Sightline Weekly Market Update: CPI Rises Amid Near-Record Job Openings
Two weeks ago, fear that the omicron variant would cause the economy to deaccelerate found relief last week following news that the new variant was not as severe as previous variants. Investor sentiment reversed, sending equity markets higher, with the S&P MidCap 400 reaching a new high by week’s end. The TSX gained 1.20%. The Dow Jones jumped 4.02%, the S&P 500 rallied 3.61%, the MidCap 400 rose 2.88%, and the Russell increased 2.43%. In Europe, markets rebounded on the same news sending the pan-European STOXX Europe 600 Index 2.76% higher, Germany’s Dax jumped 2.99%, France’s CAC 40 gained 3.34%, the Italian FTSE MIB increased 3.02%, and the UK’s FTSE 100 finished the week 2.38% higher.
With investor focus on omicron, market participants greeted economic news largely favorably. On Tuesday, the US Labor Department reported third-quarter labor productivity decreased 5.2%, the largest decline since the second quarter of 1960 when productivity declined 6.2%. Output increased 1.8%, hours worked increased by 7.4%, and unit labor costs increased at an annual rate of 9.6%, reflecting an increase in hourly wages of 3.9% and the 5.2% decrease in productivity.1 On Wednesday, the Labor Department reported that the number of job openings increased to 11 million as of October 31, increasing 431,000 from the previous reading. Several industries experienced increasing job openings, with accommodation and food services leading with 254,000 jobs, followed by nondurable manufacturing with 45,000, and educational services with 42,000. State and local government less education lost 115,000. For the 12 months ending October 31, net employment gain was 5.7 million, with total hires at 73.8 million and separations totaling 68.1 million.2 The near-record job openings reflect the persistent labor shortage employers are facing. Initial unemployment claims released Thursday by the US Department of Labor decreased by 41,000 from the previous week to 184,000. This is the lowest level of initial claims since September 6, 1969. Continuing claims for all programs decreased by 350,527 to 1,947,598.3
On Friday, the Bureau of Labor Statistics reported the Consumer Price Index for the 12 months ending in November rose to 6.8%, the highest rate since June of 1982. The core rate of inflation ex-energy and food for the 12 months climbed to 4.9%.4 An alternative calculation for inflation using the 1980-based calculation reported by John Williams of Shadow Stats indicates inflation at 14.9%, similar to the early 1980s.5 As bottlenecks in the supply chain are slowly untangled, the expectation is for price inflation to slow. With persistent labor shortages, employers are likely to continue offering higher wages to attract workers. In addition, as mentioned previously, labor unions are encouraged by a supportive administration and tight labor markets as an opportunity to force employers for higher wages. Wage pressure is unlikely to subside any time soon, possibly causing the Fed to adjust its policy response in the latter half of 2022.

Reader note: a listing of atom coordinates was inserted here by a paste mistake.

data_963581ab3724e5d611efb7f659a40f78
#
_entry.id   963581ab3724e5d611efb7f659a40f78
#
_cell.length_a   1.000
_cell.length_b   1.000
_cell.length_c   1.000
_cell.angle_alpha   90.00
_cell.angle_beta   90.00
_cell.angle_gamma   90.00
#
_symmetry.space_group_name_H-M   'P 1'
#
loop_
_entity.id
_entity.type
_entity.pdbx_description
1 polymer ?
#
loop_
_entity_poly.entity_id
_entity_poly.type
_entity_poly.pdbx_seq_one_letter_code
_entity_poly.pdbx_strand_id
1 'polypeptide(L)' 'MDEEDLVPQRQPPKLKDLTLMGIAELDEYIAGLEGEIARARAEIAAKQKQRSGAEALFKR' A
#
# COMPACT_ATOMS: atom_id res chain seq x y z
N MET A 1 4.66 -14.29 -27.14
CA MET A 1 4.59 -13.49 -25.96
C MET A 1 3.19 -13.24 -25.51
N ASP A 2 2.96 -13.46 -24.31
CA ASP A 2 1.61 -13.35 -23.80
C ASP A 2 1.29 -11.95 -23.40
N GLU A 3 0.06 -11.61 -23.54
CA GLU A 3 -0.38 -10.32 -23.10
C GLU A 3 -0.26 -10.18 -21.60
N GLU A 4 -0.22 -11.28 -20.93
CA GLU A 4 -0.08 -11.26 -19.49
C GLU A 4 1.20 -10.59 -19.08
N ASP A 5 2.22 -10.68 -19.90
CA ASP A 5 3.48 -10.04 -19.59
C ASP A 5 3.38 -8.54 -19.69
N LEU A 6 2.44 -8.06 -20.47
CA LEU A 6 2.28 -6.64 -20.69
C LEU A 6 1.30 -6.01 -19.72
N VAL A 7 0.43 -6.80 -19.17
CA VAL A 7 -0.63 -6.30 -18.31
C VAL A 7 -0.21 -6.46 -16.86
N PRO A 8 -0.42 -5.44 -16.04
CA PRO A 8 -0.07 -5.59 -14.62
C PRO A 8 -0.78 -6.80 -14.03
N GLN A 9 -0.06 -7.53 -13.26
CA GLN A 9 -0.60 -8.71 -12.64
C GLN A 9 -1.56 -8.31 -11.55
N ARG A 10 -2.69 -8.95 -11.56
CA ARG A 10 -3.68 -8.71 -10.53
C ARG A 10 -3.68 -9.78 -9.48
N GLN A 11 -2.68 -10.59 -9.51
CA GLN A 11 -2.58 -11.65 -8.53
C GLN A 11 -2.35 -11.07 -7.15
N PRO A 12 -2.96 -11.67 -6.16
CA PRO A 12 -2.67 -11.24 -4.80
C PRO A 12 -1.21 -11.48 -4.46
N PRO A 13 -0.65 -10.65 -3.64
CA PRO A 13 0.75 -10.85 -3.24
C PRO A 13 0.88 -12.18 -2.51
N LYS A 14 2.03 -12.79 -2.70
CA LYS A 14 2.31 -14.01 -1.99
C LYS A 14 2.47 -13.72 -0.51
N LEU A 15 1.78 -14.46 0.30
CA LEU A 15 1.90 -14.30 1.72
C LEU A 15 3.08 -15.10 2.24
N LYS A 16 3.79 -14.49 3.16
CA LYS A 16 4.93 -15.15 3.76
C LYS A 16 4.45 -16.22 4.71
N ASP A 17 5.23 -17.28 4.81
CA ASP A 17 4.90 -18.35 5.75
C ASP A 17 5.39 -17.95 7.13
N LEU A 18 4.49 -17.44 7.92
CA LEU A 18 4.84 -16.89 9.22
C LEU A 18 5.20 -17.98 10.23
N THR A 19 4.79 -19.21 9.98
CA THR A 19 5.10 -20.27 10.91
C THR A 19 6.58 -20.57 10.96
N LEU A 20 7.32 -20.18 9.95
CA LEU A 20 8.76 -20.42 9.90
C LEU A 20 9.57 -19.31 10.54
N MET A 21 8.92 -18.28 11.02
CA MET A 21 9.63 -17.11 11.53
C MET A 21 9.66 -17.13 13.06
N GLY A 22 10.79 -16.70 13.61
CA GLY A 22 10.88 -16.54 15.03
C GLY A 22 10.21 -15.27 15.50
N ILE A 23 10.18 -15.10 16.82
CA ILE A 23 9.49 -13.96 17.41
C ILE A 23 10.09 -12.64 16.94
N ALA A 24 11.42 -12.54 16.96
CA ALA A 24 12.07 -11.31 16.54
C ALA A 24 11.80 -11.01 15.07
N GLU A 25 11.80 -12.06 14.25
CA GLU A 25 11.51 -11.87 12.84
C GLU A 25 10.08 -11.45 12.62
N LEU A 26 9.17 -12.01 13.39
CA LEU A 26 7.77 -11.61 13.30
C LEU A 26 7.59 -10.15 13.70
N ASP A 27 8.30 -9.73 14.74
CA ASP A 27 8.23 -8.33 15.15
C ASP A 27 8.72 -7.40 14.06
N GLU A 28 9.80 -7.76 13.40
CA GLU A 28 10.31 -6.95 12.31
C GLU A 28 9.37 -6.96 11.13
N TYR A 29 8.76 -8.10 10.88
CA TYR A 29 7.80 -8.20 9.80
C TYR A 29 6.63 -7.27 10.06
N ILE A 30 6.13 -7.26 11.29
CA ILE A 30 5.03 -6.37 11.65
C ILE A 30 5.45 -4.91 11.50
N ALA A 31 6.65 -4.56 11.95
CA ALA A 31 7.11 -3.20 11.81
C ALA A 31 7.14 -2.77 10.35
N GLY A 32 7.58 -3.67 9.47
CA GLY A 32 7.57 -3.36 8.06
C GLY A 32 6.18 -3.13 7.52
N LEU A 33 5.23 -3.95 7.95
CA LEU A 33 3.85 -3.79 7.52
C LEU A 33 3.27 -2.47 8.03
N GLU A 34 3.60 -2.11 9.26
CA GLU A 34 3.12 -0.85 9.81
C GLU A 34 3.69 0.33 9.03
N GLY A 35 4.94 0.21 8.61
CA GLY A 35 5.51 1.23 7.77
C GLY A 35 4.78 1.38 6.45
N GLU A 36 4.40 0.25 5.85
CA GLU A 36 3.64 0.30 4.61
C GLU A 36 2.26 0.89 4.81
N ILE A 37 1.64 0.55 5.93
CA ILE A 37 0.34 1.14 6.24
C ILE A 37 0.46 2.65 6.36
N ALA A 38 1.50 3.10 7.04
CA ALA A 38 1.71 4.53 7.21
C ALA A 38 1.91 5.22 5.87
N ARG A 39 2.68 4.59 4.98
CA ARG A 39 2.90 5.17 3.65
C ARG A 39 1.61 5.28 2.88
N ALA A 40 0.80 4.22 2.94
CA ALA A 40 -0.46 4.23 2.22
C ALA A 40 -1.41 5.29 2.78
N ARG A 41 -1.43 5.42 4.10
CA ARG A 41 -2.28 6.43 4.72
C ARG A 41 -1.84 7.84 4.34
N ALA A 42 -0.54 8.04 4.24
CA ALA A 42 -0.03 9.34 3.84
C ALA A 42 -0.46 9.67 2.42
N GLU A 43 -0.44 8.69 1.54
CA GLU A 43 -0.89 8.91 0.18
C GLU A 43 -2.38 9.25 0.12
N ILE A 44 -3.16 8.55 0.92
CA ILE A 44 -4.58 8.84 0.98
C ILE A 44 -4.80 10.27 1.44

The University of Michigan Consumer Sentiment Index jumped to 70.4 from the November reading of 67.4 but well short of the 80.7 December 2020 reading. Also, the Current Economic Conditions reading increased to 74.6 from the November reading of 73.6 and a December 2020 reading of 90.0. The Index of Consumer Expectations followed the same trend, coming in at 67.8 compared to a November reading of 63.5 and a December 2020 reading of 74.6.6
The rebound in equity markets could be short-lived as investors are forced to digest announcements from the FOMC meeting this week. With inflation continuing to be elevated, the Fed policymakers may announce plans to accelerate the pace of the tapering process, permitting them to raise rates earlier in 2022 than initially planned. In addition, the Fed is expected to release updated projections for unemployment expectations, inflation, and US growth. Chairman Powell’s upcoming press conference could jolt equity markets, and once again, we could see an increase in volatility. However, if history is any guide, the rising equity market can co-exist with the initial stages of rate-hiking.
Warren Gerow is an independent investment wealth consultant to Sightline Wealth Management.
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